Writer and Co-Founder of Theatre Unlocked Catherine Cranfield talks about the company’s show ‘Flushed’, showing as part of Park Theatre’s ‘Say it, Women’ Double Bill
A condition concerning the function of the ovaries, Premature Ovaries Insufficiency (POI) relates to the reduction of eggs produced and an inconsistency in Oestrogen and Progesterone levels – hormones that have an overall impact on women’s health and well-being. Also referred to as the ‘Early Menopause’, POI differs from this due to the age in which it happens, POI a term used to refer to anyone experiencing it under the age of 40. Exploring this little known or talked about condition in the theatre company’s latest show Flushed, writer and co-founder of Theatre Unlocked Catherine Cranfield talks about taking part in Park Theatre’s ‘Say it, Women’ double bill and creating work in collaboration with POI charity The Daisy Network, of which she is an ambassador of.
Hi Catherine, your show Flushed will play as part of the ‘Say it, Women’ double bill at the Park Theatre from the 12thOct until the 6th Nov. How are you feeling ahead of the show?
Hello! Thank you so much for this interview opportunity.
I’m feeling really excited ahead of the show. Flushed was initially scheduled to be at Park Theatre in June 2020 but was postponed due to the pandemic, so it’s been a long time coming and we’re thrilled to be back at it. We can’t wait to have an audience for the show once again!
Flushed follows two sisters after one of them is diagnosed with Premature Ovarian Insufficiency (POI). What inspired you to explore this topic further?
Initially the show was inspired by all of the weird and wonderful conversations I have had in the ladies’ loos – where all the most riveting conversations occur! But as I developed the show, I realised that such an intimate space is the perfect setting to explore women’s health. It was then from my research that I came across POI, and I was struck by how little I knew about the condition, so I got in touch with the Daisy Network and have been working with them ever since.
My work with Daisy, and conversations with multiple women who were generous enough to share their stories with me, were what inspired me to explore this topic further.
You’ve worked closely with the Daisy Network charity to realise the show, of which you’re also an ambassador of. What did this part of the creative process involve? What does it mean to be an ambassador for this little known, but important cause?
The Daisy Network are a phenomenal charity, run entirely by volunteers. They are the only charity in the UK whose soul aim is to support those affected by POI, and it has been a privilege to work with them over the years.
It means a great deal to be an ambassador for this cause. Throughout the show’s performance history,we have played in various venues, including theatres, arts festivals, and medical conferences. To know that we are engaging so many audiences in this urgent conversationis incredibly humbling. Many audience members have commentedto methat they hadeither experienced POI and were thankful to see it portrayed authentically on stage, or that they had not heard of the condition before they came to the show and were thankful to have gained an understanding of it.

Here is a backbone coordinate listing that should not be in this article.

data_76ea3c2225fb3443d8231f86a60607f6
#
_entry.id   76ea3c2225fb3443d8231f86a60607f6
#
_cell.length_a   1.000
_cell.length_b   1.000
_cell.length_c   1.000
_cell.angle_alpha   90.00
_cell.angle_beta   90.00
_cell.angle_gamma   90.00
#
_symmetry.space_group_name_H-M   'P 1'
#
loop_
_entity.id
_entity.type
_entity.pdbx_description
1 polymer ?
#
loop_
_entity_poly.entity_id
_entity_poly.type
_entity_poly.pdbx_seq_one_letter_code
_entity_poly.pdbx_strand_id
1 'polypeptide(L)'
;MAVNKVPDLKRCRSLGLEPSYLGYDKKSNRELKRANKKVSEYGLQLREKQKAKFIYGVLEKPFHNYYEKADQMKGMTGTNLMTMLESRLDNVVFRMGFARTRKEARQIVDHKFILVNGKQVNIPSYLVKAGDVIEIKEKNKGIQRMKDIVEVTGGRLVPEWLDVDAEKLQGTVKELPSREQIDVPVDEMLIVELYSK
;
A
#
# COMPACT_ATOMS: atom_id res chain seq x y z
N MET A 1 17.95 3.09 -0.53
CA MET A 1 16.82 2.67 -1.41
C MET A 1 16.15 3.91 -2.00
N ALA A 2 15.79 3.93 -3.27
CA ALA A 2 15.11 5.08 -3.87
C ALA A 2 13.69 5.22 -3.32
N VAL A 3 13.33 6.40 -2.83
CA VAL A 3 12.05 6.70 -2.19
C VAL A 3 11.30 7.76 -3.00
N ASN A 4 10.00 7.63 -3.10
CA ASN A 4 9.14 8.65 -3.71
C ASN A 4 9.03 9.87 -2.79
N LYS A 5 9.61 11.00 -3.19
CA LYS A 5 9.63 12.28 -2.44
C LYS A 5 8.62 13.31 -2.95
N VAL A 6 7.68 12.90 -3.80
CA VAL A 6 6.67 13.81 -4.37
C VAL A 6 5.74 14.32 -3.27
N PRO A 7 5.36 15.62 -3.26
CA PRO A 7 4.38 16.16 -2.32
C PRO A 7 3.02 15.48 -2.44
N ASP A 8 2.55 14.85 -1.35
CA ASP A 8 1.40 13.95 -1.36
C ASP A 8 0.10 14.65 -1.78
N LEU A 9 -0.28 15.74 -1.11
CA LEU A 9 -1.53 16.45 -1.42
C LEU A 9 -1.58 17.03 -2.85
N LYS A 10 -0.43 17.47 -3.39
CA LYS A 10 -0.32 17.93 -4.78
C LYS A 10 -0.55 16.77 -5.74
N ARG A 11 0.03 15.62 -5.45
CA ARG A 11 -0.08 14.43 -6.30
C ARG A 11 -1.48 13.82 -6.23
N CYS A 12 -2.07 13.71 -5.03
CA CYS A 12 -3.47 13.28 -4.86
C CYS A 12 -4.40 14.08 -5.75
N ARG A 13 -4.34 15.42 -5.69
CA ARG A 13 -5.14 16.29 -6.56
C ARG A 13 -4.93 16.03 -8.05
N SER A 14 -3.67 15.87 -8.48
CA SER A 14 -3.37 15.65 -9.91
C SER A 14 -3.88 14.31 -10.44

Raising awareness of POI,and of women’s health conditions in general, is key to combatting stigma, increasing representation, and helping those who are struggling with feelings of isolation, confusion, and loneliness, see that they are not alone.
As well as writing, you’ve directed the show. Elis Shotton is the show’s Executive Producer, Grace Dickson Associate Producer, with both Iona Champain and Elizabeth Hammerton taking on the lead roles. How have you all collaborated to realise the show?
We have all collaborated a great deal to realise the show. Elis, Iona, Elizabeth and I are all old friends from university, and Grace has slotted in like an old friend too, so it’s been a real joy working together. We also have a fantastically talented creative team working with us, and it’s been really exciting to see how much their talents have elevated the show.
It’s been a hugely collaborative and joyous process, and we’re all thrilled to be making work again after such a long time!
What have you learned/taken away from working on the piece?
I have learned that the theatre can be an invaluable tool when it comes to raising awareness for marginalised voices… and that people will give you some rather interesting looks if they see you carrying a pair of toilets around!
What can audiences expect from the show?
Audiences can expect to feel entertained and enlightened, to see solidarity and sisterhood in full swing, and to have a good old giggle!
What would you like for audiences to take away from the show?
I would like audiences to take away from the show a clear picture of what a diagnosis of POI can look like, whilst having felt impacted by and engaged in this vital conversation.
However, I also want to highlight just how incredible the ladies’ loos can be and show audience members just why women go to the toilet in pairs!
Questions by Lucy Basaba.
Flushed will show from Tuesday 12th October until Saturday 6th November 2021 at the Park Theatre. To find out more about the production, visit here…
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